Purpose: To examine the effect of Primal Therapy on epigenetic imprints.
Study design: Design will be similar to study #1, however, DNA methylation and histone acetylation in certain tissues will be examined. The implications are the same as the above.
Study #3: Correlating Alzheimer’s Disease with Early Life Trauma
Purpose: To correlate the incidence of Alzheimer’s Disease (AD) with scores on an Early Life Stress survey. The purpose of this study is to determine whether or not there is a link between early life stress and later Alzheimer’s, according to the LEARn (Latent Early-life Associated Regulation) model of AD (Lahiri & Malony, 2010). The hypothesis is that gestational stress (as well as infancy trauma) may be a prime factor in the development of later Alzheimer’s.
Methods: The ELS survey will be given to all patients or caregivers of patients diagnosed with AD.
Statistical Analysis: To be determined.
1. Can you describe your birth? Was your mother given any drugs or anesthesia? Was your birth natural, breech or cesarean? Did you have a pre-term or late birth? Home or hospital birth? Were there any complications associated with your birth? Were you breastfed or bottle-fed? If breastfed, how long? Did your mother have adequate milk?
2. Can you describe your gestation period? Was your mother and the household calm and not under stress? Was there marital discord of any kind? Was the father in the home through your being carried? Was there any talk of separation or divorce? Was there a recognized marriage before your birth?
3. Was the external environment benevolent? Were there environmental stressors, such as poverty, war, strikes, or natural disasters?
4. Were one or both parents under stress? For what reasons?
5. Did your mother regularly take medication, tranquilizers or pain killers?
6. What did your mother eat during your gestation. By today’s standards, was her diet considered healthy or not?
7. Would you describe the family as loving or unloving?
8. Was your mother chronically anxious or depressed? For how long? Was she exceptionally tense?
9. Was your conception planned or accidental? Were you born long after your next oldest sibling?
10. Were you held immediately after birth? Were you sickly as a newborn? Describe.
These are the factors to be scored to determine how much trauma there was and the valence of the trauma.
All the above is preliminary, possible hypotheses to be fleshed out over time. It points to what we want to try to accomplish both in our therapy and our research on that therapy. We already have many studies (see Primal Healing for discussion), but now we want to refine our investigations.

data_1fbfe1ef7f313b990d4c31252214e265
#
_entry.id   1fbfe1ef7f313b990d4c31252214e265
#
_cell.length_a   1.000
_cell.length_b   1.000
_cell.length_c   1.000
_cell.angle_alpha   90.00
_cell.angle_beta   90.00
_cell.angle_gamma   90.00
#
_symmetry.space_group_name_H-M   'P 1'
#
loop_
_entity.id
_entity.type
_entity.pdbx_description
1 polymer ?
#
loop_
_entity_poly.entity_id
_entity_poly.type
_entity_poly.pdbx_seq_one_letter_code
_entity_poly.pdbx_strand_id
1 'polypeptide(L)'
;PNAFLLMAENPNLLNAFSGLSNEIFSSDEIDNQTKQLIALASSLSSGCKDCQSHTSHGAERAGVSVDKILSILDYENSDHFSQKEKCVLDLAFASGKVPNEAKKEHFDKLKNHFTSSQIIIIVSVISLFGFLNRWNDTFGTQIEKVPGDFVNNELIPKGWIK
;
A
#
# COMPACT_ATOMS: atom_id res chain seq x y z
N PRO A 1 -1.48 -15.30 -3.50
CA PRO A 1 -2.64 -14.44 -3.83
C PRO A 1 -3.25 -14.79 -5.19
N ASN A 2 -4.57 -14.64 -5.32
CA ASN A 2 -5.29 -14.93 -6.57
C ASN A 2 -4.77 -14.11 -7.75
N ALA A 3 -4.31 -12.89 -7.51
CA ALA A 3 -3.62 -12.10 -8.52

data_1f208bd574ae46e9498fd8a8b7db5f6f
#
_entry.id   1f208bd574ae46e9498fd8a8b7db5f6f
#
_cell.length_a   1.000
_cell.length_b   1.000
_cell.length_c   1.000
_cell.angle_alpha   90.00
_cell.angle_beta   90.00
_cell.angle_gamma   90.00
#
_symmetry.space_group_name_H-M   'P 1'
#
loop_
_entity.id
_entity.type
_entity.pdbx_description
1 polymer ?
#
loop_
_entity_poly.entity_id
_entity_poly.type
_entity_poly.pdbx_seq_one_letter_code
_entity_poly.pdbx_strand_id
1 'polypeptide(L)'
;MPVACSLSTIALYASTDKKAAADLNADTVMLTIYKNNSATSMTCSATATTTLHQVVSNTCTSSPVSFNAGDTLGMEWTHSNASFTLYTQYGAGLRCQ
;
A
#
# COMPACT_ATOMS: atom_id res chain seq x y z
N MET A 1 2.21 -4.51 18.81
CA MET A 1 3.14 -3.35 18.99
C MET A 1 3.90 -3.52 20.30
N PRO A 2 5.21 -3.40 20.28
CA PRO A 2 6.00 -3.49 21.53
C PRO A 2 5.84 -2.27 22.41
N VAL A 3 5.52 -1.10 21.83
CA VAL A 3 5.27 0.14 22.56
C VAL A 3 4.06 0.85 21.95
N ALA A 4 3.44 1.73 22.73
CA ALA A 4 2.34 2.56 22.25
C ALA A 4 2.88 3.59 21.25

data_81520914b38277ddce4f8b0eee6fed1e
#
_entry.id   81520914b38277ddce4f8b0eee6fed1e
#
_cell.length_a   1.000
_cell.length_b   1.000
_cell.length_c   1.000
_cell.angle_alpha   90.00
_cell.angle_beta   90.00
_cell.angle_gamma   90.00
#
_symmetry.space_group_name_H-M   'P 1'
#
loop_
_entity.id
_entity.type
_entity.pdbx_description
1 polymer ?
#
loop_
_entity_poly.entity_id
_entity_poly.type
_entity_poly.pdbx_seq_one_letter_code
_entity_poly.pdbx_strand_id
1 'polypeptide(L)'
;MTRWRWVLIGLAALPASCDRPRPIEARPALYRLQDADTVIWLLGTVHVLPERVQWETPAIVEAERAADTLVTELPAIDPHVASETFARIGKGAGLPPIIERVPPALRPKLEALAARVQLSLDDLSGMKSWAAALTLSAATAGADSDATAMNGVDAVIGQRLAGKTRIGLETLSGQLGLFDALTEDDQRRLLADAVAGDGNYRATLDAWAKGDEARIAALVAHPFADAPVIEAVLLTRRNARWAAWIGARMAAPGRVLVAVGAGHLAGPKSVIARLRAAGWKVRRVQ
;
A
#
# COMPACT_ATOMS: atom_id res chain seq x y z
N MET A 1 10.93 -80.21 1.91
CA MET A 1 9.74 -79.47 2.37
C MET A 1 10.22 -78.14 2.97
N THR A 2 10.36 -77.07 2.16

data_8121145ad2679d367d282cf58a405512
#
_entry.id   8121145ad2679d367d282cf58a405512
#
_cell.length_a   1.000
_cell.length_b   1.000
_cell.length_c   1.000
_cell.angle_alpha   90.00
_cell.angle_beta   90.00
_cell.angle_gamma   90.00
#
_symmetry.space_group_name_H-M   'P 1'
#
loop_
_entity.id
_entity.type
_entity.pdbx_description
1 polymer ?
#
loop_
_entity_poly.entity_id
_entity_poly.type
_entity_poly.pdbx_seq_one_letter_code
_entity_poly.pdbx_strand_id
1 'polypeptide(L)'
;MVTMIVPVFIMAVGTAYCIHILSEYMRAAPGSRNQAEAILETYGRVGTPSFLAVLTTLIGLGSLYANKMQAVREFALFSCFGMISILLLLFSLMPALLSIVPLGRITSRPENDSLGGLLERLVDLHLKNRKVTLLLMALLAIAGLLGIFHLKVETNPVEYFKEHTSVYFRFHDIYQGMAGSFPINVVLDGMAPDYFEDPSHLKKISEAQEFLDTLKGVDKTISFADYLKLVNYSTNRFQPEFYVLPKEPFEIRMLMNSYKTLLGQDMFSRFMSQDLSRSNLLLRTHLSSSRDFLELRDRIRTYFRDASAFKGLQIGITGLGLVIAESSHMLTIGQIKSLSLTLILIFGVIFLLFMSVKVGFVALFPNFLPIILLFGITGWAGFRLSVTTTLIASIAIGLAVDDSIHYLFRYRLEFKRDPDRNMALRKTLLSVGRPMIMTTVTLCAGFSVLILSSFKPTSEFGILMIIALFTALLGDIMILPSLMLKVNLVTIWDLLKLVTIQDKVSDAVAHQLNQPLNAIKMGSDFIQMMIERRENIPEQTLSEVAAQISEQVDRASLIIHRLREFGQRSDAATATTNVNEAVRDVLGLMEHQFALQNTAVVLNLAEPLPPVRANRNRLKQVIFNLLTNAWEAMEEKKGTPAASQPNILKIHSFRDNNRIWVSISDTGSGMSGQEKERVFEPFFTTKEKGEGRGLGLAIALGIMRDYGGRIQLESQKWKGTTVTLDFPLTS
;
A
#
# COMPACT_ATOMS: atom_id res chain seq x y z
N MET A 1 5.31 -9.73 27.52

Aubert, G., Hills, M., Lansdorp, P.M. (2012) Telomere length measurement-Caveats and a critical assessment of the available technologies and tools. Mutat Res. 730(1-2):59-67.
Carpenter, L.L., Tyrka, A.R., Ross, N.A., Khoury, L., Anderson, G.M., Price, L.H. (2009) Effect of childhood emotional abuse and age on cortisol responsivity in adulthood. Biological Psychiatry, 66(1), 69-75.
Diorio, J. and Meaney, M.J. Maternal programming of defensive responses through sustained effects on gene expression. (2007) J Psychiatry Neurosci. 32(4):275–284.
Drury, S.S., Theall, K.P., Gleason, M.M., Smyke, A.T., Devivo, I., Wong, J.Y.Y., Fox, N.A., Zeanah, C.H. and Nelson, C.A. (2011, epub). Telomere length and early severe social deprivation: Linking early adversity and cellular aging. Molecular Psychiatry, 1-9.
Entringer, S., Epel, E.S., Kumsta, R., Lin, J., Hellhammer, D.H., Blackburn, E.H., Wüst, S., and Wadhwa, P.D., et al. (2011) Stress exposure in intrauterine life is associated with shorter telomere length in young adulthood. Proc Natl Acad Sci USA, 108:33, E513-E518.
Epel, E.S., Blackburn, E.H., Lin, J., Dhabhar, F.S., Adler, N.E., Morrow, J.D.
and Cawthon, R.M. (2004) Accelerated telomere shortening in response
to life stress. Proc Natl Acad Sci USA, 101(49):17312–17315.
Lahiri, D.K. and Maloney, B. (2010) The “LEARn” (Latent Early–life Associated Regulation) model integrates environmental risk factors and the developmental basis of Alzheimer’s disease, and proposes remedial steps. Exp. Gerontology 45(4):291-6.
McGowan, P., Sasaki, A., Huang, T.C.T., Unterberger, A., Suderman, M., Ernst, C., Meaney, M.J., Turecki, G. and Szyf, M. (2008) Promoter-Wide Hypermethylation of the Ribosomal RNA Gene Promoter in the Suicide Brain. PLoS ONE. 3(5):e2085.
McGowan, P., Sasaki, A., D'Alessio, A.C., Dymov, S., Labonté, B., Szyf, M., Turecki, G. and Meaney, M.J. (2009) Epigenetic regulation of the glucocorticoid receptor in human brain associates with childhood abuse. Nature Neuroscience, 12:342-348.
Meaney, M.J. (2001) Maternal care, gene expression, and the transmission of individual differences in stress reactivity across generations. Annual Review of Neuroscience, 24:1161-1192.
Weaver, I.C.G., Cervoni, N., Champagne, F.A., D’Alessio, A.C., Sharma, S., Seckl, J.R., Dymov, S., Szyf, M. and Meaney, M.J. (2004) Epigenetic programming by maternal behavior. Nature Neuroscience 7:847−854.